The following article is an excerpt from my book, Pulpit Supply Handbook: Answering Twelve Frequently Asked Questions. Part 1 of the series is here.
Response Plans for the Unavoidable
Many situations you will face are simply outside your control.
Accidents & Storms
You may find yourself in an unexpected jam because of a motor vehicle accident on the only road you can take. You might even have a vehicle accident yourself. You may experience a downpour that makes it too dangerous to drive.
In these sorts of situations, when it is safe to do so, you should phone the church and/or your contact person to let them know of your situation, and whether it will make you arrive later than expected or if it will be impossible to make the appointment. That way, they can pray for you and carry on as best they know how, under the circumstances.
Sometimes, however, there is simply no way to let people know. I was scheduled to preach at a church in the mountains of Southwest Virginia, a land beyond the signal of the cell phone towers, and was caught in a torrential downpour while traveling there. Although I had been to the church before, I missed a turn amid unusually heavy rains. I realized I had made a wrong judgment, and in my misguided haste to make up for lost time, I took our minivan around the curvy mountain roads a bit faster than my young children could handle, only to have three who had lost their breakfast before we pulled into the church parking lot.
The church folks had been concerned about the absence of the guest preacher, and they were gracious in caring for our family and helping my wife clean up the mess. I was there just in time to preach the sermon. At about 11:30 a.m., with embarrassment, I explained and apologized for my tardiness, and proceeded to try to preach. Those are circumstances I hope I do not have to repeat!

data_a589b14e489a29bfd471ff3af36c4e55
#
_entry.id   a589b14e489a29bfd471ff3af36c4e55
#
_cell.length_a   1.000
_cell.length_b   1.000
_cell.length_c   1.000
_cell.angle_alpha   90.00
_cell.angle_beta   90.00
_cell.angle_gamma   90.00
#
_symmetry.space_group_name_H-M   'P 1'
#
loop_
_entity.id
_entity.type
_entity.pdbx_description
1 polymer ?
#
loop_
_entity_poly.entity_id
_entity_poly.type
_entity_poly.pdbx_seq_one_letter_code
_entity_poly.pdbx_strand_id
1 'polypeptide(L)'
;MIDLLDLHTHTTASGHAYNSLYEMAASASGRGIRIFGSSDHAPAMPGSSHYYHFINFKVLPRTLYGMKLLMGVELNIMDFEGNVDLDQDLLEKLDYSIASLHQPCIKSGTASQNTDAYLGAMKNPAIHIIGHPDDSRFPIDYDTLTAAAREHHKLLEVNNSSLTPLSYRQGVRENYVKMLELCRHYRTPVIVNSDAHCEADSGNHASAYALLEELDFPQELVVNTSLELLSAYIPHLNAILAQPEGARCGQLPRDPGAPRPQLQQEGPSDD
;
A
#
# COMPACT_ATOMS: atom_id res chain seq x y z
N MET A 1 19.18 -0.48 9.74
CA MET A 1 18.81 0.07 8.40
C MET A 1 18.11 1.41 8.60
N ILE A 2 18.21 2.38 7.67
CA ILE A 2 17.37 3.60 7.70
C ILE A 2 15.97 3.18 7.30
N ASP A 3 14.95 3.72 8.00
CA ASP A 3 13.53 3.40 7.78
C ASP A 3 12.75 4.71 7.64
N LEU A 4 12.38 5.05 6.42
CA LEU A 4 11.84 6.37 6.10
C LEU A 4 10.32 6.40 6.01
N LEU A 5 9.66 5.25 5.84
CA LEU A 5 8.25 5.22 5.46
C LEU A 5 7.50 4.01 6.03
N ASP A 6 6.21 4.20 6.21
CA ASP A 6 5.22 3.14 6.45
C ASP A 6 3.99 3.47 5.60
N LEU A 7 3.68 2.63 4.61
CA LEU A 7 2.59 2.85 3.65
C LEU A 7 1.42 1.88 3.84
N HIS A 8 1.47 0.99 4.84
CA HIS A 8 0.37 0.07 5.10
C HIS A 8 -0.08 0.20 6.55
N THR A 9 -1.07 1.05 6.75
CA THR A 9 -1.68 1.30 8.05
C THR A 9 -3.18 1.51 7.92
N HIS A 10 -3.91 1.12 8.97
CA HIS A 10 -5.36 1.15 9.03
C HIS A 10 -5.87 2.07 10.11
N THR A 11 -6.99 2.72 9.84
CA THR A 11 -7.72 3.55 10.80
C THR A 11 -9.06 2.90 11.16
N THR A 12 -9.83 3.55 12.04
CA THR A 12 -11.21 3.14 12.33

Another thing that is hard to avoid is interruptions. The nature of the interruption and your own personality are factors in how you will handle interruptions.
A baby may cry while you are preaching. The baby may keep crying. And crying. Will you raise your voice and try to speak over the inconsolable child, managing things as best you can, or will you ask the mother to please deal with the little one and return when things are calmer? I don’t recommend defaulting to the second option, but if you choose it, you need to be as gentle and kind about it as you can.
Some folks may chat while you are talking. I had this happen with some teenage boys who had been bused in to a church, and have seen it happen in other services to other preachers. I chose to stop mid-sermon to address the situation, as we were in small quarters and I was afraid that they posed a significant distraction to others who would want to hear the Word.
There are plenty of other possible interruptions. One time I was preaching and my children were in a room within earshot of the platform. While I was preaching, I kept hearing one of my children crying. The crying persisted. I finally thought I would have to either see about it directly or ask someone to do so, so I stopped my sermon and asked if anyone could go check on my wife and children. A lady from the church went to the room and found that one of my children had accidently bloodied a sibling’s nose with a boomerang from the toy box. Then she opened the window because the room was warm, but an angry hornet flew in and stung another child, which resulted in more crying!
You Can’t Plan for Everything
It is a great comfort to believe in the sovereignty of God over His creation, His people, and our circumstances. He works all things together for the good of those who love Him, even your own foibles and distractions you may face when supply preaching (Rom 8:28-29).
Although you want to be as prepared for pulpit ministry as you are able, it can remove a lot of pressure when you realize that there is no way to be absolutely certain that you have the answer for every possible situation! Sometimes you just have to experience and enjoy life.
One memory that continues to make me smile occurred while I was waiting my turn to preach in a church service at another church in the mountains of Southwest Virginia. I was a visitor, and had little idea of what to expect. An anonymous lady I will call “Patsy” entered the building and set her stereo boom box on the table at the front of the church building. Later, someone requested that she sing a song. As I recall, Patsy’s response was something like, “Honey, I didn’t come prepared for that.” Shortly afterward, she had her tape playing her musical accompaniment as she sang along, presumably “unprepared.” Now, when you’re a guest preacher, what else can you do with that but smile?
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